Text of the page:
Cannes Film Festival
David Cronenberg returned to the festival with his bleak Hollywood tale "Maps to the Stars." The lead performers are John Cusack, Mia Wasikowska, Julianne Moore (Best Actress winner at Cannes!), Sarah Gadon and a young Evan Bird. The performer getting all the attention on the Red Carpet was Robert Pattinson, here making his second performance in a Cronenberg picture (after "Cosmopolis" from Cannes 2012 and the Freudian drama "A Dangerous Method" which debuted at Venice in 2011).
The script is by novelist and screenwriter Bruce Wagner, and it provides a skewed look at obnoxious and petulant child stars, the fatuous nature of self-help gurus, and the deeply neurotic and spiritually vacuous nature of life in Hollywood.
Much like "Cosmopolis," Cronenberg and his cinematographer craft a cold (some are saying "sterile") look to the film. In the last two films we've got Pattinson in a limo, but where in "Cosmopolis" he was the center of both the visual frame and the film's entire plot, here he's a limo driver, showing Mia W.'s character around as she reacquaints herself with life in L.A.
There is one major celebrity playing themselves (Carrie Fisher, no less), but the film never feels like Altman's "The Player" with its cavalcade of famous people.
The story is one of manipulation and heartache, with a bit of the supernatural thrown in just to keep things a bit weird. While I personally didn't love the film, it's most certainly the work of a true artist, one completely in control of his craft and still willing to push at the boundaries of storytelling. If it doesn't come together in the end, it remains very much a film to be contended with, even suggesting that Cronenberg is in that relatively rare pantheon of directors who should have all their work seen regardless of the sensibilities of a given release.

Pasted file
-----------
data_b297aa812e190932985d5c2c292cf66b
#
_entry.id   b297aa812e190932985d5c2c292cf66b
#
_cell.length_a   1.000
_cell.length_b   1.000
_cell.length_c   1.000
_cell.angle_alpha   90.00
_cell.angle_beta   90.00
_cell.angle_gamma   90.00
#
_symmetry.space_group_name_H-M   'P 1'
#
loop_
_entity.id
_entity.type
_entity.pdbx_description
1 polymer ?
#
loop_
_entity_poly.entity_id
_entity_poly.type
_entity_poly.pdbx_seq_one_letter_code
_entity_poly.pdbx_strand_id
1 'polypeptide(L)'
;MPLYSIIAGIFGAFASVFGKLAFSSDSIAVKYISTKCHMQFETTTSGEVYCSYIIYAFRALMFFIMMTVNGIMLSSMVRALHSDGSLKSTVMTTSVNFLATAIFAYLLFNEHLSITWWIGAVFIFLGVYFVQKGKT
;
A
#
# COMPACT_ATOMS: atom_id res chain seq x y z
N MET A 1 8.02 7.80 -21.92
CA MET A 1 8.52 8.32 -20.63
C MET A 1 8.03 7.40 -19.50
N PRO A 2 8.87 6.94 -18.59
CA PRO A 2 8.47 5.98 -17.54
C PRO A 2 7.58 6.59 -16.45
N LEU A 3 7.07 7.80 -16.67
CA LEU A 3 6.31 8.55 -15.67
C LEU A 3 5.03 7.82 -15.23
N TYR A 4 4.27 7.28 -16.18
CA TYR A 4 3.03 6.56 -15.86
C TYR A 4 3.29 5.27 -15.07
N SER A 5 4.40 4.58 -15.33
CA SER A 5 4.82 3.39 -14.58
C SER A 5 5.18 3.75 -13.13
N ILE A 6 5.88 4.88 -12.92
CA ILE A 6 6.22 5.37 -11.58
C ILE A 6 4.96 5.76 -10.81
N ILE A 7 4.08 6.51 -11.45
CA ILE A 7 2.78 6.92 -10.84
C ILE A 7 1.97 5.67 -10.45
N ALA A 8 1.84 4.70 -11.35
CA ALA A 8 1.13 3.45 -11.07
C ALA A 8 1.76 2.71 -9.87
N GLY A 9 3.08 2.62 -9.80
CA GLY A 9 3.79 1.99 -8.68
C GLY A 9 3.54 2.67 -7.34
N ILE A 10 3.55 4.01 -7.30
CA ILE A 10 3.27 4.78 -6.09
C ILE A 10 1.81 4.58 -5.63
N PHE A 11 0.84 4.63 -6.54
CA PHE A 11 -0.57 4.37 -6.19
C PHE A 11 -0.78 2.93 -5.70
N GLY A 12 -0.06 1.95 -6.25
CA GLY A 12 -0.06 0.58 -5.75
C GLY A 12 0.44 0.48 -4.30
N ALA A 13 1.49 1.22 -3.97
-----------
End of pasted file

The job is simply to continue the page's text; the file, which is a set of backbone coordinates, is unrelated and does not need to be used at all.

The ensemble is, for the most, part terrific. Julianne Moore is often called "fearless," but suffice it to say that she holds nothing back in this role, crafting a squirming and at times boorish character that still (thanks very much to Julianne's own charms) avoids becoming so obnoxious that the audience turns on her.
A scarred Mia W. brings the right level of cool, and Pattinson continues to impress, clearly moving on from his more populist films into challenging and provocative roles. Whether or not this makes RP a kind of "De Niro" muse for Cronenberg remains to be seen, but for now it's nice to see him continue to stretch himself with his role selection.
The film saw mixed reviews from Cannes -- while I didn't like it for some of the reasons I listed above, some found it to be remarkable and insightful, while others who did not enjoy Cronenberg's previous film were simply enervated that it surpasses "Cosmopolis."
For a filmmaker that staunchly continues to make films in Toronto, bringing talent from all over the world to experience the excellence of local crews, many take Cronenberg for granted in Canada, while throughout the cinema world he's a prime auteur.
While "Maps" is unlikely to garner any major awards, it's still considered by many a top-tier film in contention, one that may have divided critics but should certainly find a boisterous audience that will fall for its charms.
"Maps to the Stars" will get a Canadian (and North American) release date at some point in 2014. There is no official trailer available for this movie at the time of this writing.